You can read more about the yarn here and can find full project details on Ravelry.
This year I was able to knit five different gifts this year. It was pretty much down to the wire, and I still need to finish a second sock for my brother and complete another gift, but I’m pretty happy with how many I was able to give this year.
I made this pair of socks for my dad. For those that know my dad, he is not really a crazy colorful, striped sock guy, but the colors just reminded my so much of him and I wanted to make something special for him this year. Even if he just wears them around the house, it will make me happy. I used Nomadic Yarn’s self striping sock yarn in “Meet Me in Montauk” with contrast heel/toe in Hazel Knit’s Artisan Sock in “Zest”.
I knitted this pair mittens for Joey’s kindergarten teacher. I used some wonderfully delicious Bello worsted yarn by The Plucky Knitter in “Weathered Plank” held double for the mitten and some ancient Bernat Multi Sox I had in my stash for the cuff.
You might remember these from #operationsockdrawer back in June. My sister Ashley saw me working on them when we went to see my sister Rozalyn’s concert and she loved them so much I decided to put them aside to give them to her for Christmas.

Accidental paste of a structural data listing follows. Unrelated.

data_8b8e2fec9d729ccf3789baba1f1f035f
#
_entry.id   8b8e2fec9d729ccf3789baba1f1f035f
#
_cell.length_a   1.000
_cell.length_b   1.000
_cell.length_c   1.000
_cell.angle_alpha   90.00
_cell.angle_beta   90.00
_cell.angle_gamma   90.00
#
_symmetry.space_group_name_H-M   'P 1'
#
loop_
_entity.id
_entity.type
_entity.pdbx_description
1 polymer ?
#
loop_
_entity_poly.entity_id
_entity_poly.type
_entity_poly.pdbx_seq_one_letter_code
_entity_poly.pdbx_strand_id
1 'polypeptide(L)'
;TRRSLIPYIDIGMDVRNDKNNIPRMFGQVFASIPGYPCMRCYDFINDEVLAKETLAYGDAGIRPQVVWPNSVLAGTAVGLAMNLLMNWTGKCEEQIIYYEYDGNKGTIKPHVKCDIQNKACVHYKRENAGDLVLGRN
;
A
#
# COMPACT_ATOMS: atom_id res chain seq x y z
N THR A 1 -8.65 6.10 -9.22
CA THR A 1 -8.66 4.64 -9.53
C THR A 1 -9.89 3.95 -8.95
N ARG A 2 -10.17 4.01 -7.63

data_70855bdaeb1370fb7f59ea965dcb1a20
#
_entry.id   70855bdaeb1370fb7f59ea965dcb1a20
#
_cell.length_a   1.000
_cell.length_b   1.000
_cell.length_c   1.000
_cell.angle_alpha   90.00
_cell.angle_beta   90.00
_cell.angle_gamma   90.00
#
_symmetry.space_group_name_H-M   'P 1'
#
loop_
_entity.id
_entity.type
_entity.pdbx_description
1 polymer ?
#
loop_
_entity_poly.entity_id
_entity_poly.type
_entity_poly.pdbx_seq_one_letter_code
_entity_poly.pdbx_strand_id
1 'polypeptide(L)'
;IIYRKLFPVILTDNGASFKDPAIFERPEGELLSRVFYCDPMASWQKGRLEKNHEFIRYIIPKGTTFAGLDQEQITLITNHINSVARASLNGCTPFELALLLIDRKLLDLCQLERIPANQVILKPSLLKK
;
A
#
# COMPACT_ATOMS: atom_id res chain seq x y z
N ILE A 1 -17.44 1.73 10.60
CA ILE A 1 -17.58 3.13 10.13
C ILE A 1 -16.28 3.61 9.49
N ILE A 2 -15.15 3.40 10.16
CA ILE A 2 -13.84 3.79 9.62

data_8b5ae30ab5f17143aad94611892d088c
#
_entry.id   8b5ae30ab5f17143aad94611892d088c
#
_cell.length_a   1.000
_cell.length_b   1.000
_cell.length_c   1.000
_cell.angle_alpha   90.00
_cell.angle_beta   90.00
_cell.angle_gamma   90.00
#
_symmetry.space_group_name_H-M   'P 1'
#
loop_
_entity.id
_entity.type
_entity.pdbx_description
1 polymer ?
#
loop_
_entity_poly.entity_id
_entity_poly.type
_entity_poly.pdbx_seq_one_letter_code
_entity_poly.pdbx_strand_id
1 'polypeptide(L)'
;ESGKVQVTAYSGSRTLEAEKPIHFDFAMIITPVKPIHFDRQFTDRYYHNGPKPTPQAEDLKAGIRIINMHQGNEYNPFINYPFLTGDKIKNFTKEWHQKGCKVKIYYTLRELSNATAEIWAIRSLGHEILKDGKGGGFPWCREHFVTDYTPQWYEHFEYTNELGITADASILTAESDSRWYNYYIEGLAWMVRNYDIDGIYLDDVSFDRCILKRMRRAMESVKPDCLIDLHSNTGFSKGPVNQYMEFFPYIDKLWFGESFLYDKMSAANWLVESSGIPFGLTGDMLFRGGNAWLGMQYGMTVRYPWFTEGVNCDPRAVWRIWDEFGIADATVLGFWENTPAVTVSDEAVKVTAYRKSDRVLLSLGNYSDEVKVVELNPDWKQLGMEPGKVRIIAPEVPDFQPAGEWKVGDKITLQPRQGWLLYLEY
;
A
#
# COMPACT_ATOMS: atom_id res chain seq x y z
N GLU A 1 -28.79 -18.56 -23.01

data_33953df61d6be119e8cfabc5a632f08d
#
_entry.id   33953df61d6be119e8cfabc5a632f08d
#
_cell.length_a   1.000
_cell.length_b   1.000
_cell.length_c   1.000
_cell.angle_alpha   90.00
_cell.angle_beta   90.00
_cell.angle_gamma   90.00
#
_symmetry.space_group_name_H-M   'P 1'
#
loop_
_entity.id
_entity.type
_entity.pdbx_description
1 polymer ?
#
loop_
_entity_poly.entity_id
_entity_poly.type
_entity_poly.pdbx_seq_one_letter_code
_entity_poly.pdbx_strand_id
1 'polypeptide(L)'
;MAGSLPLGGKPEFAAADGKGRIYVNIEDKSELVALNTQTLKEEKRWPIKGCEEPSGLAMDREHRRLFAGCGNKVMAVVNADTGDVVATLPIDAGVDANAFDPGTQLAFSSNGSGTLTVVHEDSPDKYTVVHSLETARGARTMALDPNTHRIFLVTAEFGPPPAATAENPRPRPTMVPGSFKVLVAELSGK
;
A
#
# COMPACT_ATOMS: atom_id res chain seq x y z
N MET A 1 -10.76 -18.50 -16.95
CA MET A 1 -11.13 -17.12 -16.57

I gave this pair of mittens to my sister Rozalyn. She works at the University of Chicago Lab School, so I wanted to make her something to keep her warm on her walk to and from work each day. I used Sheep Shop Yarn Co.’s Sheep 2 super-bulky in “Robin’s Egg” (discontinued) for the mitten and Luna Gray’s Mishgashi and Yarn Love’s Peterson Park held double for the cuff. (Both are Wool & Honey’s yarn club exclusive colorways.)
I also knit a pair of socks for my mom that I forgot to photograph. They nearly identical to this pair, but the the dye lot was different so it was a much lighter pink color.
Overall, I’m quite pleased with the number of gifts I was able to make this year and hopefully I’ll be able to increase that number in 2018.
As always, full project details can be found on my Ravelry page.
Going down to the wire with the publishing . . . .November’s installment for #operationsockdrawer are languishing projects from earlier this year. This pattern is fantastic for using up those leftover bits and bobs of yarn from other projects and fly off the needles. Full details will be on Ravelry shortly.
Most of this month’s knitting time has been devoted to secret Holiday knitting. More will be shared after they’ve been gifted! Only one more month left for #operationsockdrawer and I’m excited to cast on my final pair.
October’s entry into #operationsockdrawer might be my new favorite pair. This amazing self-striping yarn is from Must Stash Yarns as part of her Beatlemania collection. Didn’t she capture the colors perfectly?
I went with the simplest of designs so the yarn could really sing. (See what I did there?) Soft and squishy, I know they’ll be on repeat once the weather cooperates.
As always, full details can be seen on Ravelry.